The Specials + The Tones + Sleaford Mods at The Civic Hall, Wolverhampton, UK – 20th November 2014

Thursday night, Civic Hall, Wolverhampton, it must be The Specials. It’s cold outside, but inside The Civic, the crowd are warming up nicely for an evening of classic Two-Tone from The Specials and some Dancing with The Rude Boys.

The Specials formed in Coventry in 1977, and blazed a trail through the charts between ’79 and ’81 as part of the Two-Tone movement (alongside Madness, The Beat and The Selecter et al) that brought Ska back to the forefront of pop culture and of course the fashion that went with it. The Specials split in 1981 with “Ghost Town” being their parting shot, a classic haunting song about decaying youth, unemployment, industrial decline and hit the streets at the same time as the infamous riots that plagued the country during that summer, which was awarded Single of the Year.

Following the members various solo activities, (i.e. Special AKA, Fun Boy Three, Colourfield, Special Beat etc) the band were reunited in 1999, but without Jerry Dammers. More recently Neville Staple and Roddy Radiation have left the band, leaving only four members of the 79-81 line-up. Ocean Colour Scene’s Steve Cradock is fulfilling guitar and some vocal duties on the tour.

The Tones

The Tones are a young (all sweet sixteen), and very energetic Surrey based, four-piece band. Snappily and ‘mod’ishly dressed these teens are talented musicians, and put on a spirited performance. Well worth checking out.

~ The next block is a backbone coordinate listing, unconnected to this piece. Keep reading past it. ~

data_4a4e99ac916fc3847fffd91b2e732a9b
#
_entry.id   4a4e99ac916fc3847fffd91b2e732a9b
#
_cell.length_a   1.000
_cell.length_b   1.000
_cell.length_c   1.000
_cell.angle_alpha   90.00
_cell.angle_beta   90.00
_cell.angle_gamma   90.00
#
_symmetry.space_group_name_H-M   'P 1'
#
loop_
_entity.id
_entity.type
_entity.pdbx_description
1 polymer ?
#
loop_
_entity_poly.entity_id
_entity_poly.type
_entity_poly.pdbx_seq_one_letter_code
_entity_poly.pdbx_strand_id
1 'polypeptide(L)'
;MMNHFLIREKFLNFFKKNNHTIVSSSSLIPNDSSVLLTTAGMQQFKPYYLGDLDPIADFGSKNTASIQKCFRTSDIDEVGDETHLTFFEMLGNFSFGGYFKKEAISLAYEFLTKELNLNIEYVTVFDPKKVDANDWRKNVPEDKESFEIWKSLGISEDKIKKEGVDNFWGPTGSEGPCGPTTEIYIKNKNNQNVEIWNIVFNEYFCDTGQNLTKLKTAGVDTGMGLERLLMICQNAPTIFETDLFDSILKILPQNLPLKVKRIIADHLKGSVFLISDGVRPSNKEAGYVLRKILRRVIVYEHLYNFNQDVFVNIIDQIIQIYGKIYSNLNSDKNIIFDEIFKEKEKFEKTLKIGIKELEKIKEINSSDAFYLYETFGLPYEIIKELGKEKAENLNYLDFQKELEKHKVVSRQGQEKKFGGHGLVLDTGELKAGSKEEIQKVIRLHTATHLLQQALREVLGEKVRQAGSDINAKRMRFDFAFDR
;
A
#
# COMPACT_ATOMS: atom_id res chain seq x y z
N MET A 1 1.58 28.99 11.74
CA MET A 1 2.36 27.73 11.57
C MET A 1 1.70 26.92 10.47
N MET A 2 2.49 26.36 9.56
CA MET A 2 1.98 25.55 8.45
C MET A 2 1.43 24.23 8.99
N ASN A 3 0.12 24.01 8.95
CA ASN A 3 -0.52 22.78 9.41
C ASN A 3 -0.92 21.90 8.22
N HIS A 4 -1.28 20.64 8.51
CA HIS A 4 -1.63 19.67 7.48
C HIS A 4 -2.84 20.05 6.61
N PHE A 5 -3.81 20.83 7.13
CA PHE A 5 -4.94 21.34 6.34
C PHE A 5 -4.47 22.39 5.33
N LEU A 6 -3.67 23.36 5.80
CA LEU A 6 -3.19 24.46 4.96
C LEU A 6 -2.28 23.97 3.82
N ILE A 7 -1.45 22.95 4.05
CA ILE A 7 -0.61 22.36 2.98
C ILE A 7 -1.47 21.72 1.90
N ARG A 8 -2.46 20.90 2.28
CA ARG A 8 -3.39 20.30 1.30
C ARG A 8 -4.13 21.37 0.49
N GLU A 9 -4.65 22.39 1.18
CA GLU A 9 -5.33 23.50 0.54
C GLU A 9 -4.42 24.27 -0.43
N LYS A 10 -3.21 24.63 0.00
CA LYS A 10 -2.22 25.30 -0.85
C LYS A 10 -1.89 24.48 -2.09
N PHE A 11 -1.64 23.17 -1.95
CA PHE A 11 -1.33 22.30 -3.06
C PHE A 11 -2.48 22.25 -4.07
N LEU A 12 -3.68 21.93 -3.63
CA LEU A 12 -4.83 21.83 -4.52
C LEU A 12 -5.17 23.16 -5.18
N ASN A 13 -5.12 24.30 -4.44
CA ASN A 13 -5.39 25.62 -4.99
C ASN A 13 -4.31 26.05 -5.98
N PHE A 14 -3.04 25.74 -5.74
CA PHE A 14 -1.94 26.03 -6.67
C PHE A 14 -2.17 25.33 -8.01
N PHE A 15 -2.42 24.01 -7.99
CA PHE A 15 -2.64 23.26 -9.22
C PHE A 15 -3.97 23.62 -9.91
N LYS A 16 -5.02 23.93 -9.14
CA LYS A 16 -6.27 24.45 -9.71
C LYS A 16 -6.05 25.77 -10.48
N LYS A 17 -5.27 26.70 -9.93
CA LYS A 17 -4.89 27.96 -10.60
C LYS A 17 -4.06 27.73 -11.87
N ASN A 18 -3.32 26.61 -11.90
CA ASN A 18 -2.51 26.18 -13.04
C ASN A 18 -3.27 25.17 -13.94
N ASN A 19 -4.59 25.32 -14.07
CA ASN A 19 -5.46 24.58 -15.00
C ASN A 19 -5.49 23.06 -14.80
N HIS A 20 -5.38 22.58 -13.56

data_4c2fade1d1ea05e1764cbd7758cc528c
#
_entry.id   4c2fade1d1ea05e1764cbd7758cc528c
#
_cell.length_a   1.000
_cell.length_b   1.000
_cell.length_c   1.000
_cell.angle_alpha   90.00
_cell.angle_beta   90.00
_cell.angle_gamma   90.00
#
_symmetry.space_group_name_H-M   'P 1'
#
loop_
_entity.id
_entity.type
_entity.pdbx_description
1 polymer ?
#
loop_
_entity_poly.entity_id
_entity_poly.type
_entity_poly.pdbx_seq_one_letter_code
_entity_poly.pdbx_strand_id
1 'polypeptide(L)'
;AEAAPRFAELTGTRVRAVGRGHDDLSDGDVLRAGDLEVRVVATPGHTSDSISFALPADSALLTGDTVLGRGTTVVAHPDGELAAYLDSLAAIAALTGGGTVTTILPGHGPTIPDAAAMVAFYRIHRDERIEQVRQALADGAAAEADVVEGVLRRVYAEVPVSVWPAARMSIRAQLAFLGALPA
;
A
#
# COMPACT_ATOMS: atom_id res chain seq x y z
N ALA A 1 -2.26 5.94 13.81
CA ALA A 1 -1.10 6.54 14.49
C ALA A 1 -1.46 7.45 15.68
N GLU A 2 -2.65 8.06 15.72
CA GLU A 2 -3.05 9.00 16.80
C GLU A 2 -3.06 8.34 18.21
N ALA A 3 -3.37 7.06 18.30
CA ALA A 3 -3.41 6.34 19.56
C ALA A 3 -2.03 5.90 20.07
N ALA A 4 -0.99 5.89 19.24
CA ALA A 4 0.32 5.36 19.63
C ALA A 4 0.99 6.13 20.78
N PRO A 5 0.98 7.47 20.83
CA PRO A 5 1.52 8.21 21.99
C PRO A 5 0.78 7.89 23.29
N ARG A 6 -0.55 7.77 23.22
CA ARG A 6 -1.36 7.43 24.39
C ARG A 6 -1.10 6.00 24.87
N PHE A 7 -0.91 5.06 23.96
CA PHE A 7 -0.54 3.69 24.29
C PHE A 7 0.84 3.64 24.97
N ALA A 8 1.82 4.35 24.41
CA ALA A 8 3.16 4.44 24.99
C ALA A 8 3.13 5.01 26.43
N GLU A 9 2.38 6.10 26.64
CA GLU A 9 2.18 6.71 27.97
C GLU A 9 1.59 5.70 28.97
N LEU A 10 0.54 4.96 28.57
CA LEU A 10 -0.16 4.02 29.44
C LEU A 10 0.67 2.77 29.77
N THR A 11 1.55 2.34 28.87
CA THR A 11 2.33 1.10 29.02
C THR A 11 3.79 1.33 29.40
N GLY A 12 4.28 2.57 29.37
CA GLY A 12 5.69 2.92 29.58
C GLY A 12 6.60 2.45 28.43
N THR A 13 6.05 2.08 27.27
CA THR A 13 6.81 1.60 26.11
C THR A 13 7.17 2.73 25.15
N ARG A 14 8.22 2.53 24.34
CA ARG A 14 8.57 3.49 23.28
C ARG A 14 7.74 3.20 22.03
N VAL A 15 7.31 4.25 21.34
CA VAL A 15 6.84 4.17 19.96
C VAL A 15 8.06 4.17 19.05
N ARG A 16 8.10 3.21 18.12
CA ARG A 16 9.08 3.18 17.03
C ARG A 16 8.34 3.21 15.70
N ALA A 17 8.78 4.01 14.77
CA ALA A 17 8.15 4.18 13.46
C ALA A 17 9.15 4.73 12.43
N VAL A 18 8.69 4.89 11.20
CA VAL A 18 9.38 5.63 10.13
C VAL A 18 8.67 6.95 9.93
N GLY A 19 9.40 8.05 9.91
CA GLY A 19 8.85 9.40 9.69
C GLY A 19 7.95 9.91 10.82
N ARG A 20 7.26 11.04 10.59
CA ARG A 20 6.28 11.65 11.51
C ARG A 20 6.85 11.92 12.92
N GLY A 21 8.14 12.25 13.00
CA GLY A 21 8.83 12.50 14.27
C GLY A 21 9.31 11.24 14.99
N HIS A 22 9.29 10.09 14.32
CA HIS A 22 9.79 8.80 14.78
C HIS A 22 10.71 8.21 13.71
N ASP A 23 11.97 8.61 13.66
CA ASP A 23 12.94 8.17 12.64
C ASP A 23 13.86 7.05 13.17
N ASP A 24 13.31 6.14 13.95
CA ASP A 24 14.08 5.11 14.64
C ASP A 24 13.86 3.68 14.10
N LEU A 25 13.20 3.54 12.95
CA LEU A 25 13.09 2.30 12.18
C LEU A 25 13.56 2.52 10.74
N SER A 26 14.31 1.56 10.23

Sleaford Mods

Next up is Sleaford Mods, a two piece Nottinghamshire band with Jason Williamson on vocals and Andrew Fearn covering the music. Fearn takes things easy during the show, kicking back with a bottle of beer and occasionally working the laptop, whilst Williamson runs through a manic foul mouthed rap complete with an almost obsessive compulsive behaviour repetitive rubbing of his head whilst a stream of profanity is launched into the audience.

Nothing is out of reach for Williamson’s rants; His (effing) Manager, UKIP, Jobseekers and the like. 1970’s show “Tiswas” is the next single (including references to OTT) and already gaining airplay on BBC 6 Music and other stations. The band are certainly an acquired taste, and not for the timid. Eminem wouldn’t last five minutes with this guy.

A few minutes after, we get “Egyptian Reggae” (Jonathan Richman and the Modern Lovers 1977 hit) pumping out of the speakers, before the band take to the stage. The Specials are not saving the best for last tonight, as they open up with “Ghost Town”. The crowd are dancing from the first beat and keep going all night. “B” side to “Ghost Town”, “Friday Night, Saturday Morning” follows; a tale of hitting on girls in nightclubs and lots of alcohol. “Do Nothing” follows, then “International Jet Set”.

“Stereotype” opens with its Spanish style introduction and recounts the tale of a typical guy who gets drunk, drink drives, “has girls every night”, and catches VD, so has to stay off the beer for a few weeks. On his first night off the medication, the beer goes to his head and he subsequently dies after getting drunk and being “wrapped round a lamppost on Saturday night”. Dark and depressing lyrics, but a fantastic song. Hopefully, this 1970’s stereotypical man no longer exists.